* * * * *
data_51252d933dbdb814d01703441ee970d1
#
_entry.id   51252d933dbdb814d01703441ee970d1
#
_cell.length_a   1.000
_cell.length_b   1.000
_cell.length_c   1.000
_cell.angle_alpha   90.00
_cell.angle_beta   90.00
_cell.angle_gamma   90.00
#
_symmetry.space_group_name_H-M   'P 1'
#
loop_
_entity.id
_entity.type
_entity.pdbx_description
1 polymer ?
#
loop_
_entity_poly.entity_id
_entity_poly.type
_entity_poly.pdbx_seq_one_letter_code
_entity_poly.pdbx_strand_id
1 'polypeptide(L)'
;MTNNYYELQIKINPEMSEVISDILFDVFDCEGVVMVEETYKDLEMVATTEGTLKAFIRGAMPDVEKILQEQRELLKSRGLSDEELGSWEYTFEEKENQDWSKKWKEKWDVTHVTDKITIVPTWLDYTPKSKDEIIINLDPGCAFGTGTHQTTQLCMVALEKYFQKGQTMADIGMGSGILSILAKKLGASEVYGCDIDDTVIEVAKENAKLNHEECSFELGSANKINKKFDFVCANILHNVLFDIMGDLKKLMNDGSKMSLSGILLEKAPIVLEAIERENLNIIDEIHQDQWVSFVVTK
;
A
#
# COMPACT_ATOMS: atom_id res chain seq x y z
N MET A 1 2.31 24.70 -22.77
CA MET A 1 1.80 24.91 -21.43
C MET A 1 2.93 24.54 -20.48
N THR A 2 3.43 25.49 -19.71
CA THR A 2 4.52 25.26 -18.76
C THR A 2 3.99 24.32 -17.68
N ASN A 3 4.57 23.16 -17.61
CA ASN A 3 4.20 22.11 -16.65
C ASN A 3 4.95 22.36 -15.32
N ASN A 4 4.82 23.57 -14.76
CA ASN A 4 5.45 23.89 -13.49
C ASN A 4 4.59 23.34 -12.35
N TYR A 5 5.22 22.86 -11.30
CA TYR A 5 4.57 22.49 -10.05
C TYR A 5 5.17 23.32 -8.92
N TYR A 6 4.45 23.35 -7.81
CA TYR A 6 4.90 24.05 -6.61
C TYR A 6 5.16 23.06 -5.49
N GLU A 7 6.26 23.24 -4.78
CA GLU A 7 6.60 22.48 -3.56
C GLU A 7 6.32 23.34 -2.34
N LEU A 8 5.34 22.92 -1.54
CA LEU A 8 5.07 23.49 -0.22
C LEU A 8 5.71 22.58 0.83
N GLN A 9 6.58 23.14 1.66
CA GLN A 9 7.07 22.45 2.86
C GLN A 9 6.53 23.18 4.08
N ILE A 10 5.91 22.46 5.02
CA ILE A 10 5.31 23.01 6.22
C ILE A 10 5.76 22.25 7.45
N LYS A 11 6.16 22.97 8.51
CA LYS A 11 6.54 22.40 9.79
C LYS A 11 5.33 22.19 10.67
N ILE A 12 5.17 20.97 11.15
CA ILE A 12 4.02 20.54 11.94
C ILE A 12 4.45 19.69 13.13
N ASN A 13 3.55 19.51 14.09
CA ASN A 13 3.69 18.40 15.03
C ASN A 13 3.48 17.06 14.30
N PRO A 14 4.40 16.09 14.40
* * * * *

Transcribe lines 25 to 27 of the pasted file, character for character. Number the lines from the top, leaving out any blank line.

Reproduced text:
1 'polypeptide(L)'
;MTNNYYELQIKINPEMSEVISDILFDVFDCEGVVMVEETYKDLEMVATTEGTLKAFIRGAMPDVEKILQEQRELLKSRGLSDEELGSWEYTFEEKENQDWSKKWKEKWDVTHVTDKITIVPTWLDYTPKSKDEIIINLDPGCAFGTGTHQTTQLCMVALEKYFQKGQTMADIGMGSGILSILAKKLGASEVYGCDIDDTVIEVAKENAKLNHEECSFELGSANKINKKFDFVCANILHNVLFDIMGDLKKLMNDGSKMSLSGILLEKAPIVLEAIERENLNIIDEIHQDQWVSFVVTK
;